What's the meaning behind the poem "Where the Sidewalk Ends"?

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Where the Sidewalk Ends,” by Shel Silverstein, is at once a melancholic and hopeful poem. Silverstein creates a contrast between, on the one hand, a melancholic place, characterized by “dark street[s]," “asphalt flowers," and smoke that "blows black," and on the other hand, a place “where the sidewalk ends,” where “the grass grows soft and white" and “the sun burns crimson bright.” These two places are symbolic of adulthood and childhood, respectively, as indicated by the fact that the children are the only ones who “know / The place where the sidewalk ends.”

The place that symbolizes adulthood seems to be full of darkness, whether it be in the form of the black smoke, the “dark street[s],” or “the pits where the asphalt flowers grow.” This darkness connotes ignorance, emptiness, and, perhaps, immorality. The darkness of this place is also emphasized in contrast to the brightness of the other place, where the grass is white and the sun “burns...bright.” In contrast to the darkness, the brightness here connotes clarity, innocence, and purity.

In summary, the speaker seems to be suggesting that childhood is a time of clarity, innocence, and purity, whereas adulthood is a time characterized by the loss or absence of those virtues. We have clarity in childhood because life seems so simple; in adulthood, life seems to become infinitely more complicated. In childhood, we are innocent and pure; in adulthood, we have succumbed to the temptations of sin.

The speaker in the poem represents childhood and adulthood metaphorically as real places, because in this way he can be hopeful of returning to the simplicity and innocence of his childhood, leaving the complications and sinfulness of his adulthood behind. The meaning of the poem is that we should all endeavor to make this same journey—from a life of sin to one of innocence, and from a life of complications to one of clarity.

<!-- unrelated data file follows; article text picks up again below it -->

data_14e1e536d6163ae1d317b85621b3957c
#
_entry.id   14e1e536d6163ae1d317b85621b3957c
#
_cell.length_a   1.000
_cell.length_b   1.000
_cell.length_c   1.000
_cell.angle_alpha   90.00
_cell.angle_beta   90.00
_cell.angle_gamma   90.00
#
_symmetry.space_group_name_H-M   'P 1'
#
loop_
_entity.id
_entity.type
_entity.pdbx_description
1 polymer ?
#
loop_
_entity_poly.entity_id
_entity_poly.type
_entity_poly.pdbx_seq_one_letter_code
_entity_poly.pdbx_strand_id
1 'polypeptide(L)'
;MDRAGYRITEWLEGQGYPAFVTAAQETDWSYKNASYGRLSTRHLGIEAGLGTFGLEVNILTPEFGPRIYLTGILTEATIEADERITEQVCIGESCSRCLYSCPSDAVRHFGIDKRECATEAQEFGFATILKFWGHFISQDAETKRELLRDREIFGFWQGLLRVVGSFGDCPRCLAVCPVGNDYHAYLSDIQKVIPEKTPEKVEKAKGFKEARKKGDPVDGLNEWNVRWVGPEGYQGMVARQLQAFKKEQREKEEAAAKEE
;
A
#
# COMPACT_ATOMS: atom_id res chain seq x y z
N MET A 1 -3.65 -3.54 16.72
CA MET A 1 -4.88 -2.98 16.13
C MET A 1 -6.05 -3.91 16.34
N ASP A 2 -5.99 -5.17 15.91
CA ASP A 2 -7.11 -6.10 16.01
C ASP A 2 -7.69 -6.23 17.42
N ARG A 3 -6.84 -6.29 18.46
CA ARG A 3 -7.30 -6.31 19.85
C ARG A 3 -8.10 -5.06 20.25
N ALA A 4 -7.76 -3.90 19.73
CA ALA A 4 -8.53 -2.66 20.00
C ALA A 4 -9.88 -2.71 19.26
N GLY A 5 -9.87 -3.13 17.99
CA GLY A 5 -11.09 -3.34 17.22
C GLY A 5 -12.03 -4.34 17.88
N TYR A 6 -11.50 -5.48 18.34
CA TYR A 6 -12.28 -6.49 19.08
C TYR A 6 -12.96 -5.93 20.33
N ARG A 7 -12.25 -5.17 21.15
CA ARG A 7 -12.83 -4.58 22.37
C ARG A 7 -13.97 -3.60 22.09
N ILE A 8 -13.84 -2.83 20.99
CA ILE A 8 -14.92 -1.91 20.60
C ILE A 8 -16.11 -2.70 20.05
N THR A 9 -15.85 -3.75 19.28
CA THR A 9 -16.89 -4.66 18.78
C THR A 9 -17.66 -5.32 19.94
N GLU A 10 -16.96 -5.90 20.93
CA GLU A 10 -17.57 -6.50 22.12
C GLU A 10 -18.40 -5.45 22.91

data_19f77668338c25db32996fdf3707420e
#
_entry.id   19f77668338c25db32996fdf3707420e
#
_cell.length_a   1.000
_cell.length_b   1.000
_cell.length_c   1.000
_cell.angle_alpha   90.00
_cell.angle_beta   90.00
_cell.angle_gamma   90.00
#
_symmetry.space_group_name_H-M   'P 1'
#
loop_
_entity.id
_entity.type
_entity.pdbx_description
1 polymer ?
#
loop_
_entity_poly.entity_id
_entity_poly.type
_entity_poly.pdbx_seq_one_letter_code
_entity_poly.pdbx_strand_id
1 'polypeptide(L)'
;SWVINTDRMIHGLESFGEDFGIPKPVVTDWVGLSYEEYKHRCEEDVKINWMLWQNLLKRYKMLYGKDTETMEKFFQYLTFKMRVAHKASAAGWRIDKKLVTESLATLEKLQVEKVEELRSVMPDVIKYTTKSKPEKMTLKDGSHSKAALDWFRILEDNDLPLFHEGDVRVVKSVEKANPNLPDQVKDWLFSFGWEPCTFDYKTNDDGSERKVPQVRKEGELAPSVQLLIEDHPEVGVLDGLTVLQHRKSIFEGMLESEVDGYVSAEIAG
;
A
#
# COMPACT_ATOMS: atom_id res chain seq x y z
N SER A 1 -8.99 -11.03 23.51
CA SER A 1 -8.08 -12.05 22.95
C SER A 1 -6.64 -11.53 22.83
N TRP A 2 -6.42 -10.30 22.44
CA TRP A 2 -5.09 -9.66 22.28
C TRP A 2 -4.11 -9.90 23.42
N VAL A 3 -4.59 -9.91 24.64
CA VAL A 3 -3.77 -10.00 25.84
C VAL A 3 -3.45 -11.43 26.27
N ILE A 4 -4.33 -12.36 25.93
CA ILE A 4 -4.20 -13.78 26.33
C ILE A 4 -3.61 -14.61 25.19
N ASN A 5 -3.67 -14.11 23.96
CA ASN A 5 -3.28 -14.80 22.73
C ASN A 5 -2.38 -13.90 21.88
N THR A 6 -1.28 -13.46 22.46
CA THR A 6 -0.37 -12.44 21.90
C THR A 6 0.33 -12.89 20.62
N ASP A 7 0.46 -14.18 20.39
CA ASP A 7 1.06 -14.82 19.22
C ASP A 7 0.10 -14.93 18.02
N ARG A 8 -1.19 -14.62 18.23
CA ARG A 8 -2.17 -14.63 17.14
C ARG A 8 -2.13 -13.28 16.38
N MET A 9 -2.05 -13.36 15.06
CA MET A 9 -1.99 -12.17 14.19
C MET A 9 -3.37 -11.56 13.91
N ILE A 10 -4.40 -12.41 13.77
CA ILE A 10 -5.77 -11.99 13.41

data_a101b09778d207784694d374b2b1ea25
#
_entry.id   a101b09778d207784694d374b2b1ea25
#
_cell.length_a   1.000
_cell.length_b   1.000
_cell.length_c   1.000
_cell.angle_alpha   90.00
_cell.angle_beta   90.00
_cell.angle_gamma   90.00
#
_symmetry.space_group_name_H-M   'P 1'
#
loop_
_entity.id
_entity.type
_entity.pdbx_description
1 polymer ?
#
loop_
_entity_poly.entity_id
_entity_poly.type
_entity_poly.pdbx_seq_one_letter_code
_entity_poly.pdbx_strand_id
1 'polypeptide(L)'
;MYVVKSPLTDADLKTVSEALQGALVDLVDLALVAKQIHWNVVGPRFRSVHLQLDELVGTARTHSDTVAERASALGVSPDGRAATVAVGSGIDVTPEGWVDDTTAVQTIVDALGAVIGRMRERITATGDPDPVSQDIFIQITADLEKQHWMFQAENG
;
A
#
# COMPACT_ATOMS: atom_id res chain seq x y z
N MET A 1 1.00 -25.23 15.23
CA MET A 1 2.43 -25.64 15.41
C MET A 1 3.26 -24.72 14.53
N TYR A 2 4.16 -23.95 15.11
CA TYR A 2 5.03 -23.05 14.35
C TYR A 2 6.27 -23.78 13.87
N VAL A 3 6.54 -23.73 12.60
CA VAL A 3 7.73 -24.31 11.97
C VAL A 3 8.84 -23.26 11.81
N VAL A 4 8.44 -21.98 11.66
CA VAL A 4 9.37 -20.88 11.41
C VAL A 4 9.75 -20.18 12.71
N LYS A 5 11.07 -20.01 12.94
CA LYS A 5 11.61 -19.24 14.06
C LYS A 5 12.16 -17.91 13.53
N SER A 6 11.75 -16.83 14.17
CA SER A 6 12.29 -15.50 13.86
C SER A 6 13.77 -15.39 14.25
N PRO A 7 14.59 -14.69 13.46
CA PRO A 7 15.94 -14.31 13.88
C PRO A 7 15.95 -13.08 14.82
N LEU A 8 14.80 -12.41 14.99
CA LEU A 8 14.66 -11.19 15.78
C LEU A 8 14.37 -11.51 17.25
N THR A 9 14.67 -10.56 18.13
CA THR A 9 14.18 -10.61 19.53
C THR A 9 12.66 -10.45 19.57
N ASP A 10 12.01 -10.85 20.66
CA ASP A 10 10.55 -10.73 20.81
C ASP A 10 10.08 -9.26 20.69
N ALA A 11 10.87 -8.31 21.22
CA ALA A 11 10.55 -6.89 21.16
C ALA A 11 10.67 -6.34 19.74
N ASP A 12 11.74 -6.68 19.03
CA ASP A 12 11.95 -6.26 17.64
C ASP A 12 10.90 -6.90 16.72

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"Where the Sidewalk Ends" is a poem about getting to a place outside of the city.  Stanza two narrates details about the negative parts of city life.  

Let us leave this place where the smoke blows black
And the dark street winds and bends.

The sidewalk is a symbolic roadway to getting out of the city.  When a person has reached the end of the sidewalk, he has reached the outside of the city.  What's outside of the city?  Great happiness, beautiful scenery, and a peaceful aura.  

And there the grass grows soft and white,
And there the sun burns crimson bright,
And there the moon-bird rests from his flight
To cool in the peppermint wind.

Now, whether or not Silverstein is writing about a real location outside of cities or an imaginary one is up for some debate.  Personally, I think it's an imaginary location.  If you have a copy of the book, the cover has a picture of where the sidewalk ends.  It's basically the edge of the known world.  I've linked a picture below.  I think Silverstein is reminding and encouraging readers to return to the joys of having a child-like imagination.  It's a form of escapism, and Silverstein wants to remind his readers how great those imaginary adventures were to those great places that had nothing to do with city streets, traffic, deadlines, etc.  I think the meaning of the poem is its encouragement to readers to remember to have some child-like fun and imagination.  

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